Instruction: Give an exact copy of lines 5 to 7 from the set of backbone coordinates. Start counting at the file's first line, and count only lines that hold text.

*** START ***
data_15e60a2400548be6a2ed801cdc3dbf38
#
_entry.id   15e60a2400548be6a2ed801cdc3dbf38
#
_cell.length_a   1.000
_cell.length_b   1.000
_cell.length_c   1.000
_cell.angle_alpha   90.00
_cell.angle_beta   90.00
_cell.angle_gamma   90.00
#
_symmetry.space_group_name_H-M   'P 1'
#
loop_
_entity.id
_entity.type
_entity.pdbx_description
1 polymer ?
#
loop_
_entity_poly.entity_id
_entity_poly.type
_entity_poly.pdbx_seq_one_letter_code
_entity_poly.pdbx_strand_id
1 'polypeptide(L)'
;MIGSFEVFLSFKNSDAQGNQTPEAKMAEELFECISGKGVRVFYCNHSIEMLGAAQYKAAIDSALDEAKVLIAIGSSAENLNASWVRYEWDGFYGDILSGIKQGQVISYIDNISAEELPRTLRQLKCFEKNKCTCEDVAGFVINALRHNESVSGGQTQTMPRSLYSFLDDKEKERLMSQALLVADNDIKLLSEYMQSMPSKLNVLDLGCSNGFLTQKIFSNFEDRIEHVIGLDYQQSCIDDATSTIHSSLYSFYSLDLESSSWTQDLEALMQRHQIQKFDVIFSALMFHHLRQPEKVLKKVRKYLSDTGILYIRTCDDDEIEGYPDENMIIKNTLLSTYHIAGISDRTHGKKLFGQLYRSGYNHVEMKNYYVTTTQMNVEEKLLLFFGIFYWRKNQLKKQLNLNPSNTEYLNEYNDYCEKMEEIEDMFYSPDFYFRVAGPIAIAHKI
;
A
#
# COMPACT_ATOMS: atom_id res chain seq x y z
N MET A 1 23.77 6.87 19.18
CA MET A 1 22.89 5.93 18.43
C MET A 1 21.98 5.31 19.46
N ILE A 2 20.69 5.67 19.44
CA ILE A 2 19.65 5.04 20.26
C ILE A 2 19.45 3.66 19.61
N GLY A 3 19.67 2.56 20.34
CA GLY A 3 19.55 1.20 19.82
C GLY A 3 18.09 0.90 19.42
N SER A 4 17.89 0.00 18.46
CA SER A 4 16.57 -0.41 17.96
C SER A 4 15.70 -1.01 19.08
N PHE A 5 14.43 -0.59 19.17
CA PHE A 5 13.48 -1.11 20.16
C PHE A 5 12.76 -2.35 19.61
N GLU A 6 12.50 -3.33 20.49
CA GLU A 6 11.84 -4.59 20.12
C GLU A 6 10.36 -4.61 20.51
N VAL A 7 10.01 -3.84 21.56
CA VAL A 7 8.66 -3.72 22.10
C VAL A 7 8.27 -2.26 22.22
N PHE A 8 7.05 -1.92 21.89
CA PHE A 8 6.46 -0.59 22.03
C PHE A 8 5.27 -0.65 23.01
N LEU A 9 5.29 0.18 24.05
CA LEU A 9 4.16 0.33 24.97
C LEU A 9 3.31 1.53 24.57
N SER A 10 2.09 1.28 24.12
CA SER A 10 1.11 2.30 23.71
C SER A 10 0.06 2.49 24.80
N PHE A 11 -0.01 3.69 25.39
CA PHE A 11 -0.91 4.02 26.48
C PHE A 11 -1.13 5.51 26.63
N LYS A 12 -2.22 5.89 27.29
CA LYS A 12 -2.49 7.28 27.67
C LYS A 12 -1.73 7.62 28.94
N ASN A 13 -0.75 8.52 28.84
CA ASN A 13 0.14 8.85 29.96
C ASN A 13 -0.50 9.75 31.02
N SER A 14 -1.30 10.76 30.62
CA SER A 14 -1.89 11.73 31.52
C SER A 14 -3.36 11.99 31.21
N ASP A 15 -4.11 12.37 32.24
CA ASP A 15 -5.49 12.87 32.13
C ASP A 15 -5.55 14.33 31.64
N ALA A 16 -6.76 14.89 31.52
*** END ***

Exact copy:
_cell.length_a   1.000
_cell.length_b   1.000
_cell.length_c   1.000